Richard M.Cash – Preparing Teachers for Back to School

Aug 9, 2017 by

An Interview with Richard M.Cash – Preparing Teachers for Back to School

Michael F. Shaughnessy –

  1. Cash, first of all, tell us a bit about yourself, your education and experiences.

I had never thought of being a teacher. In fact, my first degree is in theater—I wanted to be an actor. However, I didn’t have the drive and willingness to suffer for my art that is required to successful on “the boards.” After many attempts to find the right fit in a career, I landed in a post-baccalaureate degree program in education. My first teaching position was with middle school gifted students. I learned quickly that being the teacher did not mean having all the answers. I spent 10 years in the classroom and another 15 years in administration. Currently, I’m a consultant, working internationally with all kinds of schools and educational groups.

2) Now, it is almost time for teachers to go back to school–some teachers face it with dread, others with trepidation, and others major concern about being about to meet the needs of an increasingly diverse group of students. How do teachers prepare?

I always say that it doesn’t pay to worry about what you can’t control. Every year, a new class of students cross the classroom threshold and they become “my kids!” No matter the abilities, dispositions, issues or differences they are the ones I’m charged to educate—regardless of their circumstances. As I get to know my students, I seek out for those unique qualities that makes each child an individual. Knowing that every child has a talent worth developing, I set out on my journey to find it and nurture its growth. When challenged by any student’s difference (whether it be in abilities, capacities or behaviors), I seek out help from my colleagues. Work with the people around you to ensure each and every child in your care is supported with all the resources available.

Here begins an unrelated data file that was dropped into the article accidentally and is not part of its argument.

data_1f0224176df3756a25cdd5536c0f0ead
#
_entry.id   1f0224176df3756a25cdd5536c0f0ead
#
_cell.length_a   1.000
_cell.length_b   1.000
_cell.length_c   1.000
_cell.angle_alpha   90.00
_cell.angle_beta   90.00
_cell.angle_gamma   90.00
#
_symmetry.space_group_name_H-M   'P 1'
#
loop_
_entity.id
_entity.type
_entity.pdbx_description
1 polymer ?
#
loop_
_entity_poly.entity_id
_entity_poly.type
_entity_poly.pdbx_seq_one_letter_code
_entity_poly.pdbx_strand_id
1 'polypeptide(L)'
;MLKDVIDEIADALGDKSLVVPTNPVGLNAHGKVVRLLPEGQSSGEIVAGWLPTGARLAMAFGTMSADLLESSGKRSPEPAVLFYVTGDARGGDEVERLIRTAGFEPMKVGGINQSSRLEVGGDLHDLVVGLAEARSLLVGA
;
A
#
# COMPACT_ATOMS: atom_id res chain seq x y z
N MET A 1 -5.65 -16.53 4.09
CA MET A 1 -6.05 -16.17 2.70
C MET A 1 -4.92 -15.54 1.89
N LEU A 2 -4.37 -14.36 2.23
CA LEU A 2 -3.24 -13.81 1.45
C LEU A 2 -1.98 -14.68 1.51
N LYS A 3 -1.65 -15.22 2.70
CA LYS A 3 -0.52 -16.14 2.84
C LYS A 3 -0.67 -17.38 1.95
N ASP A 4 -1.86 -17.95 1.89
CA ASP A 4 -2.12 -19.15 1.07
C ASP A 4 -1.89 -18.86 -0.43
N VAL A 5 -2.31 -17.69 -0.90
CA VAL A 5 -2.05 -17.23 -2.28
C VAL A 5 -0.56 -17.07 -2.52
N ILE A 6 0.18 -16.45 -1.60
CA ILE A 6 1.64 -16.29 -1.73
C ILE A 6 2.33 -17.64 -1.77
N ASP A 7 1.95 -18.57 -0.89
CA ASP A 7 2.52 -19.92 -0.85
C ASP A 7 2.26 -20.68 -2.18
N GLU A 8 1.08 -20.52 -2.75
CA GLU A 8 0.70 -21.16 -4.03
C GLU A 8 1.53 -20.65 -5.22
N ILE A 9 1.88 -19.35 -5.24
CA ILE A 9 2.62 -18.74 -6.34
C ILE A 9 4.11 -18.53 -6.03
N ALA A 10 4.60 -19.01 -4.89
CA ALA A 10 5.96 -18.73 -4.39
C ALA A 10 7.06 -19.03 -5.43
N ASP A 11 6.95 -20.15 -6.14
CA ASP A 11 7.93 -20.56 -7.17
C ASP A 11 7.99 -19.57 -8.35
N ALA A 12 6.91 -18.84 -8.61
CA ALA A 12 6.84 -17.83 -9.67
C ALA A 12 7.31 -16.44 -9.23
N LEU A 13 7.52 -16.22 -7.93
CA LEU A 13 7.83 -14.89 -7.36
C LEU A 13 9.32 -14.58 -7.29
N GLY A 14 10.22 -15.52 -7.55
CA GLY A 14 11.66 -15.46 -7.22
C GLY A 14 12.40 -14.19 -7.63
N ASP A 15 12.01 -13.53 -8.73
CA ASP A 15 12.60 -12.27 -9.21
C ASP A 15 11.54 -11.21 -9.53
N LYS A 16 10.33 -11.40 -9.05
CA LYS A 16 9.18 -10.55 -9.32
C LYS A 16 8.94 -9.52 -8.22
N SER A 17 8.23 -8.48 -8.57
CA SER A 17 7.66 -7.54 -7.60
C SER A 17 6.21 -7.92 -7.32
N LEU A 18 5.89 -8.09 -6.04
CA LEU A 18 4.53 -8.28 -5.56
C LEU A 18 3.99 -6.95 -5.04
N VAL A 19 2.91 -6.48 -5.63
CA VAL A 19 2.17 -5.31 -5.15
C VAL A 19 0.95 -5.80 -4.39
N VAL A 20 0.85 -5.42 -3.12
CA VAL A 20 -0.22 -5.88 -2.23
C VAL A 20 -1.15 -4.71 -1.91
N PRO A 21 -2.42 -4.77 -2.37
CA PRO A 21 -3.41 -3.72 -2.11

To answer your question, the best way to prepare for the new school year to come is to take these last few days of summer to relax and enjoy what makes you happy. Any teacher knows that during the school year, we don’t get time to attend to our fun. Additionally, set a plan for taking time out of your school year to have that fun and enjoy yourself.

3) It seems that teachers are increasingly being asked to work with emotionally disturbed and behaviorally disordered students. How can a competent caring teacher best work with this population?

Students with real emotional and behavioral difference (EBD) are more common now than ever before. We have to see each child as an individual and wanting of love. In my opinion, no child is naughty from birth—they are sending us all kinds of messages about what they need and want. In some cases, EBD may be a symptom—we need to find the source. Learn about the child’s background; where they came from; about his/her family history; the day-to-day routines or lack of routines. Your job is to provide consistence, care and competence in the child’s life.